Robert Lowell Russell* is a writer and trophy husband (obviously). He is a SFWA member and a member of the Writeshop and Codex writers' groups. He is a former librarian, a former history grad student, a former semi-professional poker player, and is now pursuing nursing degree (say "ah!").

Rob has also just noticed how outdated and lame his website has become and will be modifying it in the near future.

Update: Check out my NEW website (still in progress) at (it redirects to a wordpress account, but it's nice.

His stories have appeared (or will appear) in Orson Scott Card's InterGalactic Medicine Show, Penumbra, Digital Science Fiction, Daily Science Fiction (thrice!), Stupefying Stories (fice? what's the word for five?), and a whole bunch of other places (see complete list on the right side).

*RLR finds it a bit silly to write about himself in the 3rd person.

Thursday, December 8, 2011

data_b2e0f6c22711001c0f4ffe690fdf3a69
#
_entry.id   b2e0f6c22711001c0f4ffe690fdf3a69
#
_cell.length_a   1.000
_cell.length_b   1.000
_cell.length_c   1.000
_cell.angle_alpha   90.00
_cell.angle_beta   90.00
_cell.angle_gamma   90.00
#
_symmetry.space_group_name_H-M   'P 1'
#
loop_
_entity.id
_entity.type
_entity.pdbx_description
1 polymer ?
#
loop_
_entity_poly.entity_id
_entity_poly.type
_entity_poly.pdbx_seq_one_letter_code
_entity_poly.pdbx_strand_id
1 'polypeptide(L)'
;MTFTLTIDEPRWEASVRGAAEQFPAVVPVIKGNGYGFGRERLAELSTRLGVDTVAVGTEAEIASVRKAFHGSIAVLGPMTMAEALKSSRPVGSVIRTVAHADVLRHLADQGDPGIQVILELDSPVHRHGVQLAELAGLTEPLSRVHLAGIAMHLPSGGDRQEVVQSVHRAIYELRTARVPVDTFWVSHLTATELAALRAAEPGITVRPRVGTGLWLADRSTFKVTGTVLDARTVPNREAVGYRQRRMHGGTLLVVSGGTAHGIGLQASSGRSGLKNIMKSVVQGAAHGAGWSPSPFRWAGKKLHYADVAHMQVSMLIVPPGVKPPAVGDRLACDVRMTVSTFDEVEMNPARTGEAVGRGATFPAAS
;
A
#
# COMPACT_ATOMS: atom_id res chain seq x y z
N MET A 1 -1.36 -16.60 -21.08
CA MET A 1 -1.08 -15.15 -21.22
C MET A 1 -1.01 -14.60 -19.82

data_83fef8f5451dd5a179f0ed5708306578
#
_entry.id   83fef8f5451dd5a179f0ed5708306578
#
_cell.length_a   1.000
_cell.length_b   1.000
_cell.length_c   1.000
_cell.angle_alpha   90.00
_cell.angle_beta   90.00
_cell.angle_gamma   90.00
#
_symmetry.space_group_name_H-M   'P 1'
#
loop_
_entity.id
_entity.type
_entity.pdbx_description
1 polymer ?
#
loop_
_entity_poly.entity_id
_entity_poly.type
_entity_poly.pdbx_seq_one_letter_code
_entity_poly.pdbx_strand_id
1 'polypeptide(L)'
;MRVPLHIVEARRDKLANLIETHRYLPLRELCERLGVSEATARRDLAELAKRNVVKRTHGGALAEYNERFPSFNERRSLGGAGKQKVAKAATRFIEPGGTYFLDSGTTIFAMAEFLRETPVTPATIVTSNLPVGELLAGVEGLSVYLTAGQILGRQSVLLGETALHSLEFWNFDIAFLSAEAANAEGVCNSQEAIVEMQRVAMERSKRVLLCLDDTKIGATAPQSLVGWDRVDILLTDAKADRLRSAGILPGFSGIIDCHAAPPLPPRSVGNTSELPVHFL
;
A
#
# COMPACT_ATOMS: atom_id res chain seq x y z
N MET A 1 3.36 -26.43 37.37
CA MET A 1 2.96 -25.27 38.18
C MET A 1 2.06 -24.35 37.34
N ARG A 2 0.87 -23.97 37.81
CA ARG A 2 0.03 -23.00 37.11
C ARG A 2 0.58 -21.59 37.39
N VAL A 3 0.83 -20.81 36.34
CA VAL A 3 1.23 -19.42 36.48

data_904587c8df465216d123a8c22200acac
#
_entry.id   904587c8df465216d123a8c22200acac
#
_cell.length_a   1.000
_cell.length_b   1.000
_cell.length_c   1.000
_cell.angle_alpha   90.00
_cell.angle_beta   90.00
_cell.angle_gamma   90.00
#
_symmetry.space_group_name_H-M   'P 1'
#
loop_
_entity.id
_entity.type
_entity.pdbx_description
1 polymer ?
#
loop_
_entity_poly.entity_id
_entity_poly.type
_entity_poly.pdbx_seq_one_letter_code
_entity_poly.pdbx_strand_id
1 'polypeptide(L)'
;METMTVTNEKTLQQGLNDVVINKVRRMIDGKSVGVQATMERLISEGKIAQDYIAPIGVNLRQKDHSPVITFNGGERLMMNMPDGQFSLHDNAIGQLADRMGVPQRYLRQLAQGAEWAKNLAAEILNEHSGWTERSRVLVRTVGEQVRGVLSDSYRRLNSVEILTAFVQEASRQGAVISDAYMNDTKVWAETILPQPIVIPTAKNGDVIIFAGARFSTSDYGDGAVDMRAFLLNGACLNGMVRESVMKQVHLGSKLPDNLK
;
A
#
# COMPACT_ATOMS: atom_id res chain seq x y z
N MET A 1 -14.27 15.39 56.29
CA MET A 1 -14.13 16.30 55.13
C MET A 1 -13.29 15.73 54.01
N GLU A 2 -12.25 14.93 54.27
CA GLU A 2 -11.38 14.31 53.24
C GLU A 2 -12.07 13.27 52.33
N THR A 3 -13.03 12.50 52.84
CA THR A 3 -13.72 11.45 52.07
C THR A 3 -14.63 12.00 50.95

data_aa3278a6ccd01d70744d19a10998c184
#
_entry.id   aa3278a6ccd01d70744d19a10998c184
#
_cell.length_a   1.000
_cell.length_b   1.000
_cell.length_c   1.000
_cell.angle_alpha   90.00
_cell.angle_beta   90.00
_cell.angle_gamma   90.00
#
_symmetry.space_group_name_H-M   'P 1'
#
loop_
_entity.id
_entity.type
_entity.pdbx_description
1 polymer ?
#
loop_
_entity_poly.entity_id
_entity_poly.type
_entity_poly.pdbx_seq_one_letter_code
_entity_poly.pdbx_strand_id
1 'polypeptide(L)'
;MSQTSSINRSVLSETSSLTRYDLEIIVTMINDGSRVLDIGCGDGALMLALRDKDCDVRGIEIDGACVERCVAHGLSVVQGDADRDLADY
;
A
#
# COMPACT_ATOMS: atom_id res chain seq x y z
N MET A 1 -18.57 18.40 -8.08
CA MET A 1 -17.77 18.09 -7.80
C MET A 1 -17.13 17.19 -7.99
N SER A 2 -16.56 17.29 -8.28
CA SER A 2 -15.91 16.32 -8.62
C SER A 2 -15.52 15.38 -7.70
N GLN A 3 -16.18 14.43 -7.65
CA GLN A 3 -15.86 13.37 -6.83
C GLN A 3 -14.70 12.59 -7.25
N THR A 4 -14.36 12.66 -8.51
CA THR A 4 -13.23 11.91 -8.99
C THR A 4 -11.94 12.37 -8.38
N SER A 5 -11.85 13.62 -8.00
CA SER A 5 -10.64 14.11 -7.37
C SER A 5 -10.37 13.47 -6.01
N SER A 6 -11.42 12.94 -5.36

"Ghost Dancing" now live at Eschatology.

My story, "Ghost Dancing," is now live at Eschatology. Flash fiction doesn't normally come with footnotes, but I added added this comment below the story on the site:

The old man in this story is Black Elk, an actual witness to the Wounded Knee massacre of 1890. He was a Lakota medicine man and when he was much older, he recounted his memories of Wounded Knee to John Neihardt in the classic book, “Black Elk Speaks.” (1932) Black Elk also detailed a number of visions he had as a medicine man. Much as Neihardt took Black Elk’s translated words and chipped away at them to reveal their inner poetry, I’ve taken some of Black Elk’s words out of context and altered them a bit for dramatic effect. The Wounded Knee massacre is widely regarded as the final conflict in the 19th century Indian wars, and I believe Black Elk lamented the failure of the Ghost Dance movement to restore his people and renew the Earth when he said, “A people’s dream died.” (Black Elk himself did not seem vengeful, just sad) But while that particular dream may have died, Black Elk’s people survived.

Flash fiction doesn’t normally come with footnotes, so I’ll end my comments here, but I’m going to stick a bit more about the Ghost Dance and Wounded Knee on my blog.

Robert Lowell Russell

I'm going to post the additional information I mention in a second blog entry.


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